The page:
columnist opinion

When Will Ecommerce Firms Make Money?

RARZACK OLAEGBE

To make money is not easy. To run business profitably is hard. Businesses are set up to make profit and better people’s lives. However, when that is not happening, what can you do? Can you tell why local e-commerce firms are not profitable even with the granting of pioneer status? Are retailers not buying? On the other hand, are they buying on credit? Are the e-commerce firms operating wrong business model? These are concerns.

The e-commerce subsector is reportedly worth over $10billion. However, reports of job cut, dwindling profit margin, and unpalatable news items are what we get. Recently Jumia’s revenue has fallen by 56 per cent within the first half of 2017. Its net revenue was EUR33.0 million compared to 2016 when it recorded EUR75.8 million for the first half of 2015. Rocket Internet’s Chief Financial Officer, Peter Kimpel, said Jumia would break even by 2019. That is after three years of sweats!

On its part, Konga has garnered 184,000 active customers. Between 2015 and 2017, the e-commerce firms have cut 800 jobs. There is 40 per cent reduction in website traffic even during promotional period. Konga, Jumia, Gloo, and Yudala are affected. They are running at a loss. When will they start making profit?

Well, writing in Your Story, K. Vaitheeswaran said India is experiencing similar issue. According to him, major Indian e-commerce firms have not made profits in 2014-2015. Their losses have mounted. Sales have dropped. Reports have that the founder and CEO of a leading Indian e-commerce firm has said his company would become profitable in three years from now. The same CEO made the same announcement two years ago. Things are bad for e-commerce.

There is a parallel between the e-commerce sites in Nigeria and India. All leading horizontal Indian e-commerce sites sell the same stuff, buy from the same merchants, and sell to the same customers at the same prices. There is no differentiation. Unless e-commerce firms start to differentiate their offerings significantly from each other, things may not improve.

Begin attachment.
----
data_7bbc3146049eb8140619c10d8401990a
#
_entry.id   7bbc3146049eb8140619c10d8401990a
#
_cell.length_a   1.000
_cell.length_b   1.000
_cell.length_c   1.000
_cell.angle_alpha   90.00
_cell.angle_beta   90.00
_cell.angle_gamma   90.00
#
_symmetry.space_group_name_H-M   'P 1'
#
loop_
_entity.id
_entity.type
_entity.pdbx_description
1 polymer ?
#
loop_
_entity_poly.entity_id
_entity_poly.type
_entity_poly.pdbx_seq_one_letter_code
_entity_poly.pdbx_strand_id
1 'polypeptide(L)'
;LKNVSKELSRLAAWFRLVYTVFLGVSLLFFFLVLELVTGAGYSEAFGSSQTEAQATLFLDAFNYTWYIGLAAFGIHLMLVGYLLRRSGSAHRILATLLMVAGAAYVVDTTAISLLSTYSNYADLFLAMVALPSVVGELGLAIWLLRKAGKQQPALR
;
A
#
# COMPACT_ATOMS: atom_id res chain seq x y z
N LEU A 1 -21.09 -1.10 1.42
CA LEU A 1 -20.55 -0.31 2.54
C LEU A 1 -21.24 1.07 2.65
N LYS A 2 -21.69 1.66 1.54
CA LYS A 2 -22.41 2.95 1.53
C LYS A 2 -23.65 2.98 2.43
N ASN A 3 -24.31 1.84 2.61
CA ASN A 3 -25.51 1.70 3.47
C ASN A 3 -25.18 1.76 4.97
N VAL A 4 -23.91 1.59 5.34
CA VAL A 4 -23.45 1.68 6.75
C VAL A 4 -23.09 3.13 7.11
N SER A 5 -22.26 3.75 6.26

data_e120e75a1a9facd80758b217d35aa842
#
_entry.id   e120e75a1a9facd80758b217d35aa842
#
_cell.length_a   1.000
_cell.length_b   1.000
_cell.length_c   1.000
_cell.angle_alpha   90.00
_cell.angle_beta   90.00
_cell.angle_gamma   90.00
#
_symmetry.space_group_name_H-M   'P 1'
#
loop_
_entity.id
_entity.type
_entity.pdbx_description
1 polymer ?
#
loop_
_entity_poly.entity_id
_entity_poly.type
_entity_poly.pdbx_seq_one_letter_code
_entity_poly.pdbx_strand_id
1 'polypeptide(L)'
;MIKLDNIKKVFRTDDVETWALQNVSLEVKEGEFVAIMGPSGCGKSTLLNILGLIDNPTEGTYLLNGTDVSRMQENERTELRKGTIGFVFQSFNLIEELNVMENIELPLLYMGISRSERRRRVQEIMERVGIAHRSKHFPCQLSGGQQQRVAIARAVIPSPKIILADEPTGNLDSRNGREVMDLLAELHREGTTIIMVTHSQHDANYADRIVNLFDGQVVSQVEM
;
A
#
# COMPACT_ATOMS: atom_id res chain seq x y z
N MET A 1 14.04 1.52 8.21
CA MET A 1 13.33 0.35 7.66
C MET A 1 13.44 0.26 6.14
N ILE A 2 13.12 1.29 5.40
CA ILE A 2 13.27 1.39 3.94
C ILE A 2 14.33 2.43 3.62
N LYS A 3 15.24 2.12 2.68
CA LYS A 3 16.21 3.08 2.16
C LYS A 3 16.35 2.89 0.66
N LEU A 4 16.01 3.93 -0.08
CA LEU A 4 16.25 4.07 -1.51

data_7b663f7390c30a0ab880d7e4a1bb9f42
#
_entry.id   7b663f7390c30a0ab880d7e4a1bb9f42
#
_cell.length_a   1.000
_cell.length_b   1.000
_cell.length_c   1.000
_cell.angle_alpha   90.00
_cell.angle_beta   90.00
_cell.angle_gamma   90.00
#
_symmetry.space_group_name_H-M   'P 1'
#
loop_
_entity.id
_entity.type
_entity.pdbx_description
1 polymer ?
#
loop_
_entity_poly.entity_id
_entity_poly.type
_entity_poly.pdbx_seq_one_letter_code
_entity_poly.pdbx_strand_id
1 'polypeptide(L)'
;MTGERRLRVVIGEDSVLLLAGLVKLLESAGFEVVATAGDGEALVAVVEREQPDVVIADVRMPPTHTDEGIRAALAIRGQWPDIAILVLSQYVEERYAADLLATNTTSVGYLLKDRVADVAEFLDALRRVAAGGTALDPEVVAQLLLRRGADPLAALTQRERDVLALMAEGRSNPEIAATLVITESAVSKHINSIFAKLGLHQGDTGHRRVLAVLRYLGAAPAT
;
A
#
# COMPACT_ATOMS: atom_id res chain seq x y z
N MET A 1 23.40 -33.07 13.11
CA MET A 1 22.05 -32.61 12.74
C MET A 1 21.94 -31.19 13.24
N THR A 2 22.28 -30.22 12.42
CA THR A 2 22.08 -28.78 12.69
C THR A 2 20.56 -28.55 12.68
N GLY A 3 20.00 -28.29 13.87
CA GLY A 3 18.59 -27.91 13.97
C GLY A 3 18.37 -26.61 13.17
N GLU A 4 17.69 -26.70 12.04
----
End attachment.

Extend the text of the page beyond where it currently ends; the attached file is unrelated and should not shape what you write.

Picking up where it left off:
An internet pioneer, retail entrepreneur and business advisor, Vaitheeswaran said if category differentiation is impossible, e-commerce sites must offer customers a great experience through high levels of operational efficiency and earn their loyalty. They must become boringly reliable.

He added that high number of refunds indicates poor operational efficiency. Customers want to get the ordered items delivered perfectly on time but no shopper anywhere in the world ever went online so that they can get refunds quickly. As the music slows down for e-commerce firms and the party starts winding up, it looks like the easy way is going to become harder and the hard way may be the only way out. E-commerce firms can still take some specific steps towards profitability.

Vaitheeswaran enumerates that e-commerce should push up gross margins. He says e-commerce company that uses other method to calculate gross margins is fooling itself. Smart category teams must extract every single percent in the supply chain to meet this goal of improving gross margins. As a follow-through, cut discounts. No item should sell at negative gross margins except specific traffic drivers or loss leaders to drive retail buzz.

He equally advises the reduction or stoppage of cash on delivery. It is not only a pain to manage but also expensive for merchants. It knocks out the convenience factor for customers from online shopping. Slash headcount. He says a simple rule when you decide to let go of people is to cut deep. Small cuts do not help. If you cut workforce by 10 per cent, the 90 per cent is insecure, worried, and unproductive.

Stop advertising. It makes no sense to hire Hollywood celebrities to peddle deeply discounted, me-too, low-margin items through front-page print ads and TV commercials. Instead, invest significantly in digital advertising. Stop wastage. Invest significantly in things the customers see or experience. If the customers cannot feel the impact immediately, stop it.

According to Vaitheeswaran, e-commerce companies will continue to do more of the same, which is to keep raising more money and keep offering deep discounts to lure customers. For sure, with so much money already ploughed in, it will not be easy for investors to pull the plug. However, neither can they continue to invest without end in unsustainable enterprises.

This is like holding a tiger by the tail. This is what the e-commerce firms are doing. It is not sustainable. It is like not making money but going out to spend money. When will the e-commerce firms start making money?

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